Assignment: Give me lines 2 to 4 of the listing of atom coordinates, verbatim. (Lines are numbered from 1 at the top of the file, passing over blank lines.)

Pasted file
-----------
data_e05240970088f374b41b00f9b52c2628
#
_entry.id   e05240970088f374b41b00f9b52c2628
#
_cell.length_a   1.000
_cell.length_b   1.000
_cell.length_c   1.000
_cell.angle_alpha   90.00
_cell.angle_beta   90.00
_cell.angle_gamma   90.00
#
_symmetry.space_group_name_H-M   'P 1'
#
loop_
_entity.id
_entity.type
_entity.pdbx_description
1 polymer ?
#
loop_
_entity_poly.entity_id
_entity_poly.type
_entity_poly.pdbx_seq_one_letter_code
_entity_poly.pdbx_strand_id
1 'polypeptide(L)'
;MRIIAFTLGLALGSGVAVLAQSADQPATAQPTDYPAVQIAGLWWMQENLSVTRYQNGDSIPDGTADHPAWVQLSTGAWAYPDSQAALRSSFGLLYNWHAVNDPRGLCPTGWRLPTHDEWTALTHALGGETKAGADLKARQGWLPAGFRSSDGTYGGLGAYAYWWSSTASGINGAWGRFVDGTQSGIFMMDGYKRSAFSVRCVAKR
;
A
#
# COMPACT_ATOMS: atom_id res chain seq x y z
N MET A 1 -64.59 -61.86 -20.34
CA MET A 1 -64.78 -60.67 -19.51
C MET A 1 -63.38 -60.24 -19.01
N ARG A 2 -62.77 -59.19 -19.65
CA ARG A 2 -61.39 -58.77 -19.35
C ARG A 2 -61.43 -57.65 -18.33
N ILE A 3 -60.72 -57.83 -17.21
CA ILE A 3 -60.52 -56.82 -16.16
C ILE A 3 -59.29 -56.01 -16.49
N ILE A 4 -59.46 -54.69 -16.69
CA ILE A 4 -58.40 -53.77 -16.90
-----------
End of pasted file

#
_entry.id   e05240970088f374b41b00f9b52c2628
#